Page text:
A trend has emerged across Bexar County’s public school landscape: students leave school districts, enrollment dips, state funding drops, and a budget shortfall remains. Now South San Antonio Independent School District forecasts it, too, will face a budget gap in the 2018-19 school year.
District officials expect South San ISD to lack about $7 million needed to fund expenditures in 2018-19. This is not a small amount for a district that only operates with a budget of $77.9 million – making the deficit a shortfall of about 9.5 percent.
To put it in context, roughly that same amount of money was budgeted for the combined expenses of guidance, counseling, and evaluation services, extracurricular activities, health services, and student transportation in 2017-18.
South San officials said the gap comes from a rapid depletion of students. In the last four years, the district has seen enrollment decline from 10,014 to 8,600. This drop represents a loss of just over 14 percent of the student body.
While some fellow superintendents point to charter schools as one reason for enrollment decline, South San Superintendent Abelardo Saavedra said that isn’t the whole story. For the first time last year, two new charter campuses opened in South San, but Saavedra said the decline in enrollment had started before that.
To recover additional revenue, the district is considering a property tax rate increase of 13 cents. This increase will add to the district’s maintenance and operations (M&O) tax rate, which contributes funding for the district’s general operations. The district also assesses a 41-cent tax rate to pay for any debt the district has incurred, known as interesting and sinking (I&S). South San’s total tax rate is $1.45 per $100.
Currently, the district taxes at a rate of $1.04 per $100 of property valuation for M&O. South San hasn’t touched this rate since the 2007-08 school year. Not adjusting the tax rate has its drawbacks – South San’s property is valued close to the lowest among its peer Bexar County districts. Only Southside, Harlandale, and Edgewood ISDs have lower property values, and all three tax at a higher rate to collect more revenue.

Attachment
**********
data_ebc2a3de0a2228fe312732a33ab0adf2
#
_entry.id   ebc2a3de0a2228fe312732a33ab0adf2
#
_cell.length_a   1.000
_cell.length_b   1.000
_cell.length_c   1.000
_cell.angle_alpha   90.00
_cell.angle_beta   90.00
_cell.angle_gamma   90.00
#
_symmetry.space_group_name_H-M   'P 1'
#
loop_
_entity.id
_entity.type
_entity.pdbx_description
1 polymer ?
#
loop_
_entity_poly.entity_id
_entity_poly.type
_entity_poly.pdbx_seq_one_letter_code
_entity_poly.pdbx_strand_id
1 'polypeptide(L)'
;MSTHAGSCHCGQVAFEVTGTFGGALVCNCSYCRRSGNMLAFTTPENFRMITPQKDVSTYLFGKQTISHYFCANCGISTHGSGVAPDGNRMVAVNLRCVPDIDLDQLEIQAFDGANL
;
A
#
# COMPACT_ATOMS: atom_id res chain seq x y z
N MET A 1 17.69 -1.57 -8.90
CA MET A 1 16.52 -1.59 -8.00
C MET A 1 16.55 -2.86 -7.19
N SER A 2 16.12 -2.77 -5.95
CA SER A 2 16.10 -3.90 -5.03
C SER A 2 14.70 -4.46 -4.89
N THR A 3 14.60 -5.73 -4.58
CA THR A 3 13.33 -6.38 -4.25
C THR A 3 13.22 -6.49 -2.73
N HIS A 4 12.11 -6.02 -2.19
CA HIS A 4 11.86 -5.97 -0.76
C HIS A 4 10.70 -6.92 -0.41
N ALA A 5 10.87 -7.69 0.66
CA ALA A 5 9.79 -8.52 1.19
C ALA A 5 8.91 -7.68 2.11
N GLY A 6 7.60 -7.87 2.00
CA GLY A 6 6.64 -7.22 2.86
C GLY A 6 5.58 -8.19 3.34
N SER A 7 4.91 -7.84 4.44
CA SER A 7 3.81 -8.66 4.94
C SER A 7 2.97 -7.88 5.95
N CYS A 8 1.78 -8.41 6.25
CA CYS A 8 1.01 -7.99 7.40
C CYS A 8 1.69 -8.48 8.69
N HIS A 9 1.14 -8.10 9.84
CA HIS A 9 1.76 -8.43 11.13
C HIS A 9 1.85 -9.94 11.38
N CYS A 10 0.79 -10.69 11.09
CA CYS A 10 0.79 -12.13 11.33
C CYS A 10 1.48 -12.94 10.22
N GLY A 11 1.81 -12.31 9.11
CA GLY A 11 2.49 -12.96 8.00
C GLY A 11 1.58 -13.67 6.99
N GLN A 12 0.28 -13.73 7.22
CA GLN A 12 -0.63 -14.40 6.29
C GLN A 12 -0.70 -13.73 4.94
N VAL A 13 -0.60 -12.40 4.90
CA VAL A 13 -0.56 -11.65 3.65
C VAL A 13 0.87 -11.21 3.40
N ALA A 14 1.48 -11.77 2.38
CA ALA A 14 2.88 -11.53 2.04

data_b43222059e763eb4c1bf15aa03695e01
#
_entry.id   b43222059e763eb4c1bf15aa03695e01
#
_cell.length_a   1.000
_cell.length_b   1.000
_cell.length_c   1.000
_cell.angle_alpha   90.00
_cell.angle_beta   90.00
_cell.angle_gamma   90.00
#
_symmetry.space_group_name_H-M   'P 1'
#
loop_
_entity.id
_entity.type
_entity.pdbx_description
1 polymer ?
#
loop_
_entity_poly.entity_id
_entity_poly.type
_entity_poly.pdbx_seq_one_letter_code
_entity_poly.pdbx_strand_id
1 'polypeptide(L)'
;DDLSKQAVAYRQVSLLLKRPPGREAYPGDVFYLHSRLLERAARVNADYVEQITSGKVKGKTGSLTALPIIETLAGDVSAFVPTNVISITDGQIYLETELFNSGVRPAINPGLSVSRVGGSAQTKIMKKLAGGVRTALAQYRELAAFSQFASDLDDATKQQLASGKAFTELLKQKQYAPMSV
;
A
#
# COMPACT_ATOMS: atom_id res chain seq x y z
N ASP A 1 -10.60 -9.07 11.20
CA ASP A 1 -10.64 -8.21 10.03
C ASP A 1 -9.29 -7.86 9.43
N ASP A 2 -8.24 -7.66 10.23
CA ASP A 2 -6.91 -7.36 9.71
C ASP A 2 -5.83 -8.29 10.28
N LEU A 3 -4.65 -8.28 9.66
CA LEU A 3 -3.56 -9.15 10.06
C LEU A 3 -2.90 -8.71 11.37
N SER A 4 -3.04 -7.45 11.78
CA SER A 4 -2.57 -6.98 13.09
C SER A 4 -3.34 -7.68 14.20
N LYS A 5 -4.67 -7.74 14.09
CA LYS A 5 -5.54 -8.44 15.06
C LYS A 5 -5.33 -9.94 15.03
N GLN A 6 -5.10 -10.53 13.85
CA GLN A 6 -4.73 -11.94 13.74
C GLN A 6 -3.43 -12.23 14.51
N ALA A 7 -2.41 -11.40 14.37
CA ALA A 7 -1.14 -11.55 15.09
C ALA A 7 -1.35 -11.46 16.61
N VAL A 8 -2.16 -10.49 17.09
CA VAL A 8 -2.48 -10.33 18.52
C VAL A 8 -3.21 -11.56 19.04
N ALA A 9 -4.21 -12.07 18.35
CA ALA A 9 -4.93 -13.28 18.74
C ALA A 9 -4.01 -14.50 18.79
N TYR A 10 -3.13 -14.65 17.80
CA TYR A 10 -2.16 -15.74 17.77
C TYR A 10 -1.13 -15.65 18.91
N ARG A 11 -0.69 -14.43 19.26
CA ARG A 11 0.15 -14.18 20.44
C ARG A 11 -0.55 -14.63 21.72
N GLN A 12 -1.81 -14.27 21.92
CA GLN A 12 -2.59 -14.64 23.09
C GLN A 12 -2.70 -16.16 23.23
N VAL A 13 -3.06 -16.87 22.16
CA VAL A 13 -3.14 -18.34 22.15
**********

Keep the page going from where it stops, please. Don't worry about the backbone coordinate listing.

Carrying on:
At a time when most districts’ property values are increasing, allowing districts to collect more in property tax revenue with the exact same tax rate, South San’s property value decreased from 2016 to 2017 to the tune of $37 million.
South San is following in the path of the three districts with a lower property value, all of which serve more than 80 percent of students who are deemed economically disadvantaged, by suggesting an M&O tax rate increase to from $1.04 to $1.17. That would bring the district’s total tax rate to $1.58.
At a meeting Tuesday night, South San officials presented a proposal to district residents with scenarios on how a tax rate increase might impact them. The district needs the buy-in of voters, because any M&O rate increase above $1.06 tax rate requires a tax ratification election, or TRE. If approved, a tax rate increase of 13 cents would bring in roughly $6.4 million in new revenue, which would come close to closing the budget shortfall.
District officials laid out how this increase would impact homeowners: a resident living in a $100,000 home would pay $8.13 more per month, and a person living in a $50,000 home would pay $2.71 per month. The district noted a TRE would not impact anyone 65 or older in the district.
If called, the election would likely take place sometime this summer, with a final board vote to authorize the election before the end of the school year.
Outside of a tax increase, Saavedra said the district’s primary option is to slash spending.
“Yes, we can do a lot of cutting, we can cut out a lot of programs,” he said.
A third option lies in enticing more students to enroll in the district. Saavedra said South San is doing a better job of offering choices to parents who would otherwise think about enrolling their children in a charter school. He gave the example of the three new middle school academies that will open at each of the district’s three middle schools next year.
Outside of that, the district blames being landlocked for its student loss. There are limited opportunities for new growth, and existing housing development isn’t always well-kept. One parent remarked that an apartment complex near her elementary school hasn’t been maintained, which has caused families to move out of the district.
Without room to build new facilities, enrollment growth is much less likely than districts like Northside ISD where plenty of undeveloped land allows for growth and new campuses, projected for the coming school years.
Where houses exist, district officials say the population is aging and not adding new students in South San’s schools.
Board trustees are working to address this specific issue. At the beginning of Tuesday’s meeting, they voted to send a letter to the City of San Antonio, asking to invest money from its housing bond in South San’s boundaries. Investment would bring new housing options, and hopefully, new families and their students that would also attract greater funding.